“…finding every word addressed to our dear Saviour as really present and conversing with it, I became half crazy…”Saint Elizabeth Ann Seton
“If [the Eucharistic host] is a symbol, to hell with it.”Flannery O’Connor
Drawing upon her Catholic faith and time growing up in Savannah, Georgia, Flannery O’Connor drew upon the beauty, complexity, and baseness of the American South to become one of the 20th century’s pre-eminent writers of the Southern Gothic genre.
O’Connor was most famous for her short story collections, which combined elements of disfigurement and grotesqueness with imagery from her Catholic faith, nurtured in the Protestant South. Throughout her life, she was a member of the mid-century Catholic intellectual tradition, subscribing to Dorothy Day’s Catholic Worker and having a reciprocal artistic admiration with the writer and Trappist monk, Thomas Merton. She considered the epitome of the modernist synthesis of Catholic theology and scientific discoveries to be found in the writings of Teilhard de Chardin, a French Jesuit priest and paleontologist, who synthesized the divinity of humanity with the modern discoveries in the field of human evolution. O’Connor began each day with the prayers for Prime (sunrise), or the First Hour of the canonical hours, followed by 7 AM Mass at Sacred Heart Parish in Cullman, Alabama.
In 1962, Marillac College in Normandy, Missouri, just outside of St. Louis city limits, was at its height. The College was an experiment of the Daughters of Charity in having a college for professed and novice members of women religious communities. Unlike other colleges, every student was also a sister. Like other colleges, it had clubs, activities, and, of relevance to the Provincial Archives, a literary journal, of which there are two known complete collections.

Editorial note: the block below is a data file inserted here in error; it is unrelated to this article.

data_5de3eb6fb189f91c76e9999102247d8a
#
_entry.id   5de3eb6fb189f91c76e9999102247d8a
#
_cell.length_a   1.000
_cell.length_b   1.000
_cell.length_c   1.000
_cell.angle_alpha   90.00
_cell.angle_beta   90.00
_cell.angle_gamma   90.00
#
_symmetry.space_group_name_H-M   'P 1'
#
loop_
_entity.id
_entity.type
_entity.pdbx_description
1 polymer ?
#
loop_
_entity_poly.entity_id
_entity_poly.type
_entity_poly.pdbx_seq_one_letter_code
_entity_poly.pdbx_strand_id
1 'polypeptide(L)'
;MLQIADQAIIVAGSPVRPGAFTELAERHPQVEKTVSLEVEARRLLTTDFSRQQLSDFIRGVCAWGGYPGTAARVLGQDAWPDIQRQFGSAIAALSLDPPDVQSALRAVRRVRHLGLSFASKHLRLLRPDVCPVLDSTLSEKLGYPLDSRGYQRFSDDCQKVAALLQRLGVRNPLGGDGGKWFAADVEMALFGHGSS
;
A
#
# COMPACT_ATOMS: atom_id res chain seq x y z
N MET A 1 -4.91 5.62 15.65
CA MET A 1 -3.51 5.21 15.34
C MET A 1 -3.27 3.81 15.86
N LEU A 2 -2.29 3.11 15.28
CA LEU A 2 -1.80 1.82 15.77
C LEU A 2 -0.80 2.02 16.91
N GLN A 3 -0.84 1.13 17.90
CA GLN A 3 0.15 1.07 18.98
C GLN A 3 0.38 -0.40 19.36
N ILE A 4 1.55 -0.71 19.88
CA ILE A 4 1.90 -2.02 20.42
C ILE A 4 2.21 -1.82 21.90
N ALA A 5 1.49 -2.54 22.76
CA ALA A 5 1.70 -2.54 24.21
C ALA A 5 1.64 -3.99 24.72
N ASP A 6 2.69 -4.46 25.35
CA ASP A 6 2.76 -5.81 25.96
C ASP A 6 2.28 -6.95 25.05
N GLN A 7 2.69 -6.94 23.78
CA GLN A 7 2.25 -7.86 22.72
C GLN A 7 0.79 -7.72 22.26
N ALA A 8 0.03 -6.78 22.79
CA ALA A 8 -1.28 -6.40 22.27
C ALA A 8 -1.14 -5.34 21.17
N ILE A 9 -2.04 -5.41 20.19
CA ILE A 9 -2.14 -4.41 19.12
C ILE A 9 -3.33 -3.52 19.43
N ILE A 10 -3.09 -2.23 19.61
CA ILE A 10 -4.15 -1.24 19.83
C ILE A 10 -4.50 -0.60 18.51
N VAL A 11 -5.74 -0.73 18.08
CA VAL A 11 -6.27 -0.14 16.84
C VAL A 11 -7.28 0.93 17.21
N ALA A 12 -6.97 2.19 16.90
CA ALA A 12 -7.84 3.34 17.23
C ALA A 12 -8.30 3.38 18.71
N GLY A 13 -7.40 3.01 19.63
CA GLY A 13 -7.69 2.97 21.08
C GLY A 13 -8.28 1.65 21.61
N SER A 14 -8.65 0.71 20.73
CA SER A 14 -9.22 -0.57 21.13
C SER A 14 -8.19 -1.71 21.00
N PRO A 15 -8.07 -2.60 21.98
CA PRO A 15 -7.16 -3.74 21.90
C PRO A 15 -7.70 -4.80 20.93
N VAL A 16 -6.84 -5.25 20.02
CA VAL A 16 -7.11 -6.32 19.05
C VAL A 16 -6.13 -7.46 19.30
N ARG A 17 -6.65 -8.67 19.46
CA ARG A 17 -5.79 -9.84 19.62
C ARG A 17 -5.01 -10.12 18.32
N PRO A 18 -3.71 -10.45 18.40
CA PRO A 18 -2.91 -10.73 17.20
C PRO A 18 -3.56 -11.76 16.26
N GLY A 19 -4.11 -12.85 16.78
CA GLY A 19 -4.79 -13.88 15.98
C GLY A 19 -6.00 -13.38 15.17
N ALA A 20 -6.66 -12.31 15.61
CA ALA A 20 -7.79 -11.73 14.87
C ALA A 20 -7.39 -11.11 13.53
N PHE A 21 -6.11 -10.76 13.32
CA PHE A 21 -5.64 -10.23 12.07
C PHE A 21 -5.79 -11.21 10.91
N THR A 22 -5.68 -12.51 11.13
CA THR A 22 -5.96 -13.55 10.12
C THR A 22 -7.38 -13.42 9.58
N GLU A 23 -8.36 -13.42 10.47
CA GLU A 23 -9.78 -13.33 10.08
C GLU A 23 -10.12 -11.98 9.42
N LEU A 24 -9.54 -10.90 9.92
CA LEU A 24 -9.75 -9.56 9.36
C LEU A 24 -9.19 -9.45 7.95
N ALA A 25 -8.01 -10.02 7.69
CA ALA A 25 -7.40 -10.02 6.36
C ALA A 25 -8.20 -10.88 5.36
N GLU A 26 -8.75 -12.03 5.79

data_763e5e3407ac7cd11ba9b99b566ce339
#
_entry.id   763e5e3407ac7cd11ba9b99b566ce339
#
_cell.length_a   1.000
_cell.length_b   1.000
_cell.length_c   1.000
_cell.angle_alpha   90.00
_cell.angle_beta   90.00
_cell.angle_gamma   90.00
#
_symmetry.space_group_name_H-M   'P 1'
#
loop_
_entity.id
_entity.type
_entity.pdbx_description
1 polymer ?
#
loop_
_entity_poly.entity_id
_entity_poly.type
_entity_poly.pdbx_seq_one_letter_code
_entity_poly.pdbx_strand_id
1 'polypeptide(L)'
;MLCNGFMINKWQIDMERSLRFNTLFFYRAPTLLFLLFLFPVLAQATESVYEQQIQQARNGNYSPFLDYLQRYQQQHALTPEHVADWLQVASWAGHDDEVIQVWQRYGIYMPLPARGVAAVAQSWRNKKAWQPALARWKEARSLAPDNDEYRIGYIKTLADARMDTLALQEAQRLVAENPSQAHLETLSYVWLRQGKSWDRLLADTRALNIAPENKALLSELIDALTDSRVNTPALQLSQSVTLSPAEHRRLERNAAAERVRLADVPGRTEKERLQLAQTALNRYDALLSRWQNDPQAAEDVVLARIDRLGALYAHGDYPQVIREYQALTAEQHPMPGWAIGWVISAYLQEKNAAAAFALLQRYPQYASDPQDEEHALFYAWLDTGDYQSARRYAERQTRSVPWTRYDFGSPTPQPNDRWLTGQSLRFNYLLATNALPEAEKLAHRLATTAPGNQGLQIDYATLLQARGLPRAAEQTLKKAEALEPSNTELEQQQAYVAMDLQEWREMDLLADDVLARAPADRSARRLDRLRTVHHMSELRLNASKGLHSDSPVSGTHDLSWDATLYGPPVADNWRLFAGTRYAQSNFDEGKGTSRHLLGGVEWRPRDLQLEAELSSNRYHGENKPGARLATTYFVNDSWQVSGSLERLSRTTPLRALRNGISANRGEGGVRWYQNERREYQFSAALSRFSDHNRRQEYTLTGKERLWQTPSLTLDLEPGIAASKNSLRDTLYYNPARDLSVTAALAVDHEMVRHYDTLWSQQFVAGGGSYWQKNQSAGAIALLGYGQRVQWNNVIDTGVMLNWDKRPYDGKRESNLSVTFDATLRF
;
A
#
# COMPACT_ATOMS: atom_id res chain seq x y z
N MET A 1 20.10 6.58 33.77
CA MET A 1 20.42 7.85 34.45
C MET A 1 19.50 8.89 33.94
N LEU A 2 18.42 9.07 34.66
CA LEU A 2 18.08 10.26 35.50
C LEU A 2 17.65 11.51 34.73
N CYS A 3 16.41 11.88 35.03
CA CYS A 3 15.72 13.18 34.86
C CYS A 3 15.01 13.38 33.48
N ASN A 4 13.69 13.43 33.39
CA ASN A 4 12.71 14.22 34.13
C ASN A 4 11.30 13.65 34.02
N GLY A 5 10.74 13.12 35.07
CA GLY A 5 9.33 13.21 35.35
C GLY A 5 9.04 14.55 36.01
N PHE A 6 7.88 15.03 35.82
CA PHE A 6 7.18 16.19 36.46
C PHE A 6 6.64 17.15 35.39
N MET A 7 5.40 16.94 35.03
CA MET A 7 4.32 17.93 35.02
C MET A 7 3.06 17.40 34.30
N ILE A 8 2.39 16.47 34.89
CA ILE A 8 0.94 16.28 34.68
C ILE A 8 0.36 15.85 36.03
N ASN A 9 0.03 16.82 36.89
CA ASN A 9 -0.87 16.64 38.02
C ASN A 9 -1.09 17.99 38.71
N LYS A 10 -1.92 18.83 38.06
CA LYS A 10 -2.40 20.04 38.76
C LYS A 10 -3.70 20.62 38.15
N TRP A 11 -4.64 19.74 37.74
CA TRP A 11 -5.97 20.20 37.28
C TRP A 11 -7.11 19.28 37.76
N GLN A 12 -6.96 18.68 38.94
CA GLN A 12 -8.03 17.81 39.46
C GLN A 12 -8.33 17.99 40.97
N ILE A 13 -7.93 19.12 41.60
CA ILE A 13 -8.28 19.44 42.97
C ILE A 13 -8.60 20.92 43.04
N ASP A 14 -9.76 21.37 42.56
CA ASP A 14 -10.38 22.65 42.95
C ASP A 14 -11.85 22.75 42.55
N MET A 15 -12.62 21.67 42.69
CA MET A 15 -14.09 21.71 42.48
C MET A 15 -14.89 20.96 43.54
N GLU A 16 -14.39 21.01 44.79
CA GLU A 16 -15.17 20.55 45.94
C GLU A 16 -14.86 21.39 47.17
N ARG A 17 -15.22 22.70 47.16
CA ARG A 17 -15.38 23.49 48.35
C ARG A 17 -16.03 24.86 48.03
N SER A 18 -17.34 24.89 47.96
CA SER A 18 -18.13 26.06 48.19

On Halloween 1961, Flannery O’Connor arrived to give a talk at the College. Her second novel, The Violent Bear It Away, had just been published, and she sat down to discuss it with Sister Paul Matushek, later known as Sister Cecile. Sister Paul’s write-up of the book and of the meeting made its way to a lengthy piece in the Winter 1962 edition of the Marillac Magazine. Sister had the joy of presenting her interpretation of a novel and the author confirming that the reader did, in fact, get it right!
Early the following year, O’Connor donated a manuscript page from her story “The Lame Shall Enter First” to the special collections at Marillac College.
Shortly after this event at Marillac College, the entire world witnessed the convening of the Vatican II conference, the most significant event in the Church in the last 500 years. The Daughters would exchange their recognizable cornette for a simpler blue habit. At the start of the conference, acolytes of O’Connor’s noted more annotated works by the modern Thomas Merton and the 5th-century scholar St. Jerome on her bookshelf. The author and the Daughters both continued their witness to their faith throughout the modernizing movements of the Roman Catholic Church in the 20th century.